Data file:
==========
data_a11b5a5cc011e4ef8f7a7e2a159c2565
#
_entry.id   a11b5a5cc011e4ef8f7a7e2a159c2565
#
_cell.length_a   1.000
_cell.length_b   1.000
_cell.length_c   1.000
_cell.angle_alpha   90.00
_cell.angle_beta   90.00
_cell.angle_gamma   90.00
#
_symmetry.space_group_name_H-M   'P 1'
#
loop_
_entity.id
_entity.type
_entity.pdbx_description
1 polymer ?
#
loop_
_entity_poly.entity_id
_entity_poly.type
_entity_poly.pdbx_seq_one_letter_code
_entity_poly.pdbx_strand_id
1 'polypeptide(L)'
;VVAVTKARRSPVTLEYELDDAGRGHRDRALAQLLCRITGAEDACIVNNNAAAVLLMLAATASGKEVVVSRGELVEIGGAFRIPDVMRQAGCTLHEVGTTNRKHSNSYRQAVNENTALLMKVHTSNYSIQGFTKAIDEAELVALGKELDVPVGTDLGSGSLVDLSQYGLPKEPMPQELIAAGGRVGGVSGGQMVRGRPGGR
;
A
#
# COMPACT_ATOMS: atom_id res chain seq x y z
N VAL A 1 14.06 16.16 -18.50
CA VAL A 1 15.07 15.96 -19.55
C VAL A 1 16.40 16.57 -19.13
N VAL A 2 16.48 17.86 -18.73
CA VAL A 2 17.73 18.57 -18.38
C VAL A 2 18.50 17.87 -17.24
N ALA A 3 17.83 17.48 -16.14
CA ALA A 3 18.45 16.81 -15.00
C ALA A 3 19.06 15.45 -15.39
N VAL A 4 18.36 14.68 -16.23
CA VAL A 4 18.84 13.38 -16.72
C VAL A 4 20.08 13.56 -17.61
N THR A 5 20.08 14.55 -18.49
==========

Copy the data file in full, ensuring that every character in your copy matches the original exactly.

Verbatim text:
data_a11b5a5cc011e4ef8f7a7e2a159c2565
#
_entry.id   a11b5a5cc011e4ef8f7a7e2a159c2565
#
_cell.length_a   1.000
_cell.length_b   1.000
_cell.length_c   1.000
_cell.angle_alpha   90.00
_cell.angle_beta   90.00
_cell.angle_gamma   90.00
#
_symmetry.space_group_name_H-M   'P 1'
#
loop_
_entity.id
_entity.type
_entity.pdbx_description
1 polymer ?
#
loop_
_entity_poly.entity_id
_entity_poly.type
_entity_poly.pdbx_seq_one_letter_code
_entity_poly.pdbx_strand_id
1 'polypeptide(L)'
;VVAVTKARRSPVTLEYELDDAGRGHRDRALAQLLCRITGAEDACIVNNNAAAVLLMLAATASGKEVVVSRGELVEIGGAFRIPDVMRQAGCTLHEVGTTNRKHSNSYRQAVNENTALLMKVHTSNYSIQGFTKAIDEAELVALGKELDVPVGTDLGSGSLVDLSQYGLPKEPMPQELIAAGGRVGGVSGGQMVRGRPGGR
;
A
#
# COMPACT_ATOMS: atom_id res chain seq x y z
N VAL A 1 14.06 16.16 -18.50
CA VAL A 1 15.07 15.96 -19.55
C VAL A 1 16.40 16.57 -19.13
N VAL A 2 16.48 17.86 -18.73
CA VAL A 2 17.73 18.57 -18.38
C VAL A 2 18.50 17.87 -17.24
N ALA A 3 17.83 17.48 -16.14
CA ALA A 3 18.45 16.81 -15.00
C ALA A 3 19.06 15.45 -15.39
N VAL A 4 18.36 14.68 -16.23
CA VAL A 4 18.84 13.38 -16.72
C VAL A 4 20.08 13.56 -17.61
N THR A 5 20.08 14.55 -18.49